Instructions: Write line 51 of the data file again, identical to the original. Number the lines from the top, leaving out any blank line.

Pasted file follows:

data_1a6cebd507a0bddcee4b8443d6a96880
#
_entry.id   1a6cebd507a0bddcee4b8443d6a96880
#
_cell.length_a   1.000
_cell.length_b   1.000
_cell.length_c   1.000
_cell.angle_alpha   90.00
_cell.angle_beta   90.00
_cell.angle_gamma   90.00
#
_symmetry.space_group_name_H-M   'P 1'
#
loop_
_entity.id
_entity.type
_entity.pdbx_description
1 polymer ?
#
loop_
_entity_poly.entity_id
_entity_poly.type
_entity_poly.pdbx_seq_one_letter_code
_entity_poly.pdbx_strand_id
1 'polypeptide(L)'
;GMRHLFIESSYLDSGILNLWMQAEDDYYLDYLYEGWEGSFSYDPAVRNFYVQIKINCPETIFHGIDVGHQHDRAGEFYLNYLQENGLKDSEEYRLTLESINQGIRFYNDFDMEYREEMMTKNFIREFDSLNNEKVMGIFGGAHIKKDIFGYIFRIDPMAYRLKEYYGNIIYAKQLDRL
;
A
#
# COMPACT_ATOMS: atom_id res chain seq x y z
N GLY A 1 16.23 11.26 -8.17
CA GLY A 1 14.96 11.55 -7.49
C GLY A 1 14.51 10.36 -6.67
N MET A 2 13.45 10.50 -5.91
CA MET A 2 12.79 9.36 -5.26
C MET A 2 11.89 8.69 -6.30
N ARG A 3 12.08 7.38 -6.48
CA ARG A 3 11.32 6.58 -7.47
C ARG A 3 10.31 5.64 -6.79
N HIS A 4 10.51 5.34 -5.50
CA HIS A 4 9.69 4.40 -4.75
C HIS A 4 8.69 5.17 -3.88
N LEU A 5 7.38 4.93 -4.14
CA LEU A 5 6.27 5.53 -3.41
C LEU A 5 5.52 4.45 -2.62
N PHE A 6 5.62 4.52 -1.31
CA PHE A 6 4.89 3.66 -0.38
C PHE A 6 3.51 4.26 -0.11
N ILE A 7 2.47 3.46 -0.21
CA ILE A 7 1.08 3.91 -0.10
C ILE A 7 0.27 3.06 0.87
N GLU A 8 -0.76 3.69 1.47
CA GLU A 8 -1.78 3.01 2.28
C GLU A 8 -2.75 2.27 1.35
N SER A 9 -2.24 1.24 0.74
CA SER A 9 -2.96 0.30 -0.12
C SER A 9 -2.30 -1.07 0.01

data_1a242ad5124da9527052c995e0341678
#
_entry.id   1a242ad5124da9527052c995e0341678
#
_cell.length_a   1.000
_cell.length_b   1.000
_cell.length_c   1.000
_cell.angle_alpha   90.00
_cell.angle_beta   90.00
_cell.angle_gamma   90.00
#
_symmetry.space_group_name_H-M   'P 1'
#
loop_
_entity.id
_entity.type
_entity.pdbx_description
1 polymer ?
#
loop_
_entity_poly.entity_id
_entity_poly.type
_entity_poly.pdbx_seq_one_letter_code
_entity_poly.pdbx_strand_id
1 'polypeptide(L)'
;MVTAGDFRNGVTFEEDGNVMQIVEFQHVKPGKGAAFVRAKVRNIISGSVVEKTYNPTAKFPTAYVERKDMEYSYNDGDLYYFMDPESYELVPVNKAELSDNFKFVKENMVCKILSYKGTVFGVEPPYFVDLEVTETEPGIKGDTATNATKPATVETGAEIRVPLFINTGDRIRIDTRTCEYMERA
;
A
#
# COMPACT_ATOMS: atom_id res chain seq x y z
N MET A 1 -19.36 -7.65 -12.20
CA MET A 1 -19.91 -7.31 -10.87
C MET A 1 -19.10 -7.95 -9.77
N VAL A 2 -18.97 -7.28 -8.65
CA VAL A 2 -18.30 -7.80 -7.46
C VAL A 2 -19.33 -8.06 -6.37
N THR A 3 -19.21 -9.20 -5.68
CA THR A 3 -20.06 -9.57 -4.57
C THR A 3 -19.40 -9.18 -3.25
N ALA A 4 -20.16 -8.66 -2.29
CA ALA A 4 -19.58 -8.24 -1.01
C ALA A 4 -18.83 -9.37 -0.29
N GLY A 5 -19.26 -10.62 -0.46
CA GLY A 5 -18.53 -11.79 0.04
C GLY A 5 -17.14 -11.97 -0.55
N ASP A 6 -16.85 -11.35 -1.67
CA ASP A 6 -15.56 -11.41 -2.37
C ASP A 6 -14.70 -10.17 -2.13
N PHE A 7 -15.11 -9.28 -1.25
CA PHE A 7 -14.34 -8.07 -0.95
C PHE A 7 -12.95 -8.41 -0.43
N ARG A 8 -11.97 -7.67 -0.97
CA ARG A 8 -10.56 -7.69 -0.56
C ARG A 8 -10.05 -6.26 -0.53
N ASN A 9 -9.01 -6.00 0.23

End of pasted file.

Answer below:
C ILE A 7 0.27 3.06 0.87